Gov. James Douglas has rolled out the 2006 model of his health care plan: Gone is the tax on insurance premiums that hampered sales of the 2005 model. And the new model is streamlined, focusing much of its attention on the roughly one-third of uninsured Vermonters who simply can’t afford to buy insurance.
“I want every Vermonter to have a primary care physician, someone who coordinates his or her care. I really believe the basic reason, the most common reason, most people don’t is they can’t afford it,” said Douglas.
The governor’s proposal divides the roughly 60,000 uninsured Vermonters into three categories and calls for different strategies for each group:
For the 45 percent of the uninsured who are potentially eligible for Medicaid, an effort would be made to enroll them into the program;
For the 34 percent who do not qualify for Medicaid but have low or moderate incomes the state will provide financial help to buy insurance;
For the 21 percent with incomes greater than 300 percent of the federal poverty level, efforts will be made to get them insurance but without any financial aid.
A key to the Douglas plan is creation of a basic insurance policy that will be offered to those who now lack insurance. The policy will be low cost because the people enrolled in the program will be rated separately from other Vermonters.
Douglas’ new plan also includes other provisions, like an increase in the amount the state would pay doctors for providing Medicaid services and an effort to allow Vermonters to buy insurance from out of state providers, but the primary focus is on the uninsured.
The state’s emphasis would be on providing assistance to the roughly 21,000 uninsured Vermonters who can’t afford it. The state would define those as household incomes between one and a half times to three times the federal poverty level of $9,570 for a person living alone or $19,350 for a family of four.
The Douglas program would help pay for the cost of the insurance for those households.
Douglas and the Democratic leaders in the Legislature have reached an agreement that they will separate health care into different components in the upcoming session.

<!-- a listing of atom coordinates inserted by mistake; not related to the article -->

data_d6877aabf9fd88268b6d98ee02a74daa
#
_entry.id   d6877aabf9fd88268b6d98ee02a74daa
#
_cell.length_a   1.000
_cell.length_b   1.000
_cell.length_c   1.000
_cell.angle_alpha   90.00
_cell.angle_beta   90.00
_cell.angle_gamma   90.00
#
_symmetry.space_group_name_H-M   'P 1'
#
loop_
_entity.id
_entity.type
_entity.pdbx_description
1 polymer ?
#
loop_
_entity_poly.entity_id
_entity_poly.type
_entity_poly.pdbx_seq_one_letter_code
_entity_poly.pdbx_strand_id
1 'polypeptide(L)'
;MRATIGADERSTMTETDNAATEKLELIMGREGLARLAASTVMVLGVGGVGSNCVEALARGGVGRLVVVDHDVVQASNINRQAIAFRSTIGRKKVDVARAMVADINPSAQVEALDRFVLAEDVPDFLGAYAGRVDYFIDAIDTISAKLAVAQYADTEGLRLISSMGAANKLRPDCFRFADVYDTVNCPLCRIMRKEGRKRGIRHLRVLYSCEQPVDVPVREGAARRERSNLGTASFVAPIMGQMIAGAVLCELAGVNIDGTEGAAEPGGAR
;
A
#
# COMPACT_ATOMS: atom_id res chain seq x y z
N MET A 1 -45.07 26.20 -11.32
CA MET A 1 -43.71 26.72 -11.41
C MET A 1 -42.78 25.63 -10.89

First will be consideration of a package of items on which there is broad agreement, such as improving medical information technology, giving medical professionals the ability to acknowledge errors without facing liability and giving insurance discounts for healthy lifestyles. The governor would also like to include expansion of a chronic care initiative in this first package but legislative leaders suggest there may be enough differences on that issue to make that unlikely.
The second package is expected to focus on the uninsured.
Democratic leaders have been promoting a broader effort than the governor; they want companies and individuals who do not now have health care to contribute toward the cost. Democrats opposed Douglas’ earlier reliance on the insurance premium tax as a financing mechanism; the governor said he was able to drop that provision because his new proposal is focused more specifically, has a basic insurance plan that will cost less, and because state taxes are generating enough of a surplus to finance the expansion.
Sen. Peter Welch, D-Windsor, the president pro tem of the Senate, said Democrats would review the governor’s plan when the details become available but that generally he felt it did not do enough.
“We think there are two problems, the overall cost of health care and the number of folks who are uninsured,” he said. “We want to do more to bring down the cost of health care for everyone.”
Paul Harrington of the Vermont Medical Society praised the governor for “his focus on providing more affordable health care to all Vermonters.”
“I think his strategy of tailored solutions to different populations is the right one,” he said.
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